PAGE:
If possible, instruction is conducted remotely using phone, email, and online tools.
College operations are conducted remotely as much as possible. Employees who are able to telework are authorized to do so. Employees with job functions which must be conducted on campus to support health, safety, and essential operations (including remote teaching) are authorized to work on campus as needed.
- The Emergency Operations Center opens at the direction of the President.
- The COVID-19 Response Team serves as Incident Command.
- College operations may be further reduced to support emergency needs for the county.
The COVID-19 Response Team
At each level of risk, the COVID-19 Response Team will:
- Inform the college community about risks and preventative measures
- Provide guidance for work, services, and instruction
- Recommend appropriate levels for forecasted health conditions and timing of transition between levels to senior leadership
At all levels, we seek to maintain essential operations, including, but not limited to:
- Maintaining health and safety while preserving access to instruction and essential services
- Supporting instruction, whether remote or in-person
- Preparing for, or delivering, services that support students on campus for student learning
- Distribution of mail, food, or supplies essential for instruction and college operations
- Work in the production and preparation of food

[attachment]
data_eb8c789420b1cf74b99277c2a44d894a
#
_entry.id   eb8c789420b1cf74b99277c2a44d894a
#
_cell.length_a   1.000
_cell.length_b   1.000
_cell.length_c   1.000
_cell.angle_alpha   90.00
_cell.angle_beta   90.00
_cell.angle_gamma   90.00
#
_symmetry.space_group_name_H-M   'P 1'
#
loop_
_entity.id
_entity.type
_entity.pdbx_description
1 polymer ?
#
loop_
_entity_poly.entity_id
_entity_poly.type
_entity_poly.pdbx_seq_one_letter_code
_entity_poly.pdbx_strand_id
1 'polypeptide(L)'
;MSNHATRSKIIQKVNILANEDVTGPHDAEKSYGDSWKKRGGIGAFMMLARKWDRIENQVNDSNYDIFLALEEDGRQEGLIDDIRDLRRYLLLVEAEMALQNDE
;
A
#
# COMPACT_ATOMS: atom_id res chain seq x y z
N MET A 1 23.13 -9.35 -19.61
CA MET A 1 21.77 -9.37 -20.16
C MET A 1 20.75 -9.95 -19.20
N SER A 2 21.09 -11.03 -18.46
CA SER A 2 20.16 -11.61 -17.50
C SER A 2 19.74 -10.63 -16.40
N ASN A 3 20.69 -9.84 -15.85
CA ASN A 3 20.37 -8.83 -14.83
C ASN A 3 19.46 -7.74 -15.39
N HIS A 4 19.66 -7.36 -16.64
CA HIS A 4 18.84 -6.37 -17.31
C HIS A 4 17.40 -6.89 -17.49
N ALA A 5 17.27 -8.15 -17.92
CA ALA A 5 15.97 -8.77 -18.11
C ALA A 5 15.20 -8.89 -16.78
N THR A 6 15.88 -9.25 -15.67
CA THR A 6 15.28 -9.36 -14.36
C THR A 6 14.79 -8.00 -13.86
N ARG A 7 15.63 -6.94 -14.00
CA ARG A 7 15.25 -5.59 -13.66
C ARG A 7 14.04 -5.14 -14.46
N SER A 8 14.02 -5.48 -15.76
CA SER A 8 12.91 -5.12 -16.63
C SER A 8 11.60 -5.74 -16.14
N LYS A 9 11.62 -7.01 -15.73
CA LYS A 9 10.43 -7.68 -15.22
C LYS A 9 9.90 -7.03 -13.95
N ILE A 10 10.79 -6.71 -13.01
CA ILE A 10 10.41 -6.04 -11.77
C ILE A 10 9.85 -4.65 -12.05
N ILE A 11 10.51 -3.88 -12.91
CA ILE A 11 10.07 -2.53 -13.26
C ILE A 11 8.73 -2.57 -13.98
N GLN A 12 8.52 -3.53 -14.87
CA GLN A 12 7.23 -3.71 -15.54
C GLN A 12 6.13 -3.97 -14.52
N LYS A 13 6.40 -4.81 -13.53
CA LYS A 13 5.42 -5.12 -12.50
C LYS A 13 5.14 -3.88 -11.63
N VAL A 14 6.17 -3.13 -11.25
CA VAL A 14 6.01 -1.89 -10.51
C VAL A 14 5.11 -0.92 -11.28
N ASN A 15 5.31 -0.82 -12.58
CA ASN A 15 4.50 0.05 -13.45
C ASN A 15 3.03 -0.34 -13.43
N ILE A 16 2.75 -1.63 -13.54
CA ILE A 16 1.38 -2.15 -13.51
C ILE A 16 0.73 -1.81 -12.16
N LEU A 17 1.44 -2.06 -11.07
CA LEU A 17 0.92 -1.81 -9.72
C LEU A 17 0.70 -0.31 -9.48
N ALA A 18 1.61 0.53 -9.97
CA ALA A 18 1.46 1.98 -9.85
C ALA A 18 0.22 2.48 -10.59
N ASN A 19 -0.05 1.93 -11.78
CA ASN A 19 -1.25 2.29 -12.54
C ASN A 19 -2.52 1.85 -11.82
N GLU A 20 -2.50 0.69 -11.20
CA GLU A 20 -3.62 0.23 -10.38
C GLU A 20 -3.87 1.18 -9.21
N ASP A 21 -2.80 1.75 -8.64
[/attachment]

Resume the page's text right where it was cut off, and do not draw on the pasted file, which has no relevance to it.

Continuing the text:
- Maintaining critical operations
General information about COVID-19
Please refer to these local, state, and national agencies for current information about the novel coronavirus:
- Thurston County (WA) Health Department
- Tacoma-Pierce County (WA) Health Department
- Washington State Coronavirus Response
- Centers for Disease Control and Prevention (CDC)
Emotional and mental health
If you are experiencing an emergency or are suicidal, please contact 911 or call the Crisis Clinic at (360) 586-2800.
If anxiety about COVID-19 is disturbing your ability to handle daily life and you would like to talk with someone, support is available.
- Student Wellness Services is limiting services to phone triage and referral until further notice. To access their services, please call (360) 867-6200 Monday through Friday during business hours. A provider will return your call before the end of the day.
- All members of the college community have access to the TAO Self-Help program for help managing anxiety, depression, and other common issues.
- Staff and faculty: contact your health care provider or the Washington State Employee Assistance Program (EAP).
The state EAP has also put together a help sheet on coping with disease outbreak (PDF).
Resisting stigmatization, bias, and xenophobia
- Rely on and share trusted sources of information.
- Speak up if you hear, see, or read stigmatizing or harassing comments or misinformation.
- Show compassion and support for individuals and communities more closely impacted.
- Avoid stigmatizing people who are in quarantine. They are making the right choice for their communities.
- Do not make assumptions about someone’s health status based on their ethnicity, race or national origin.
Find out more from the CDC about how to reduce stigma and fight misinformation.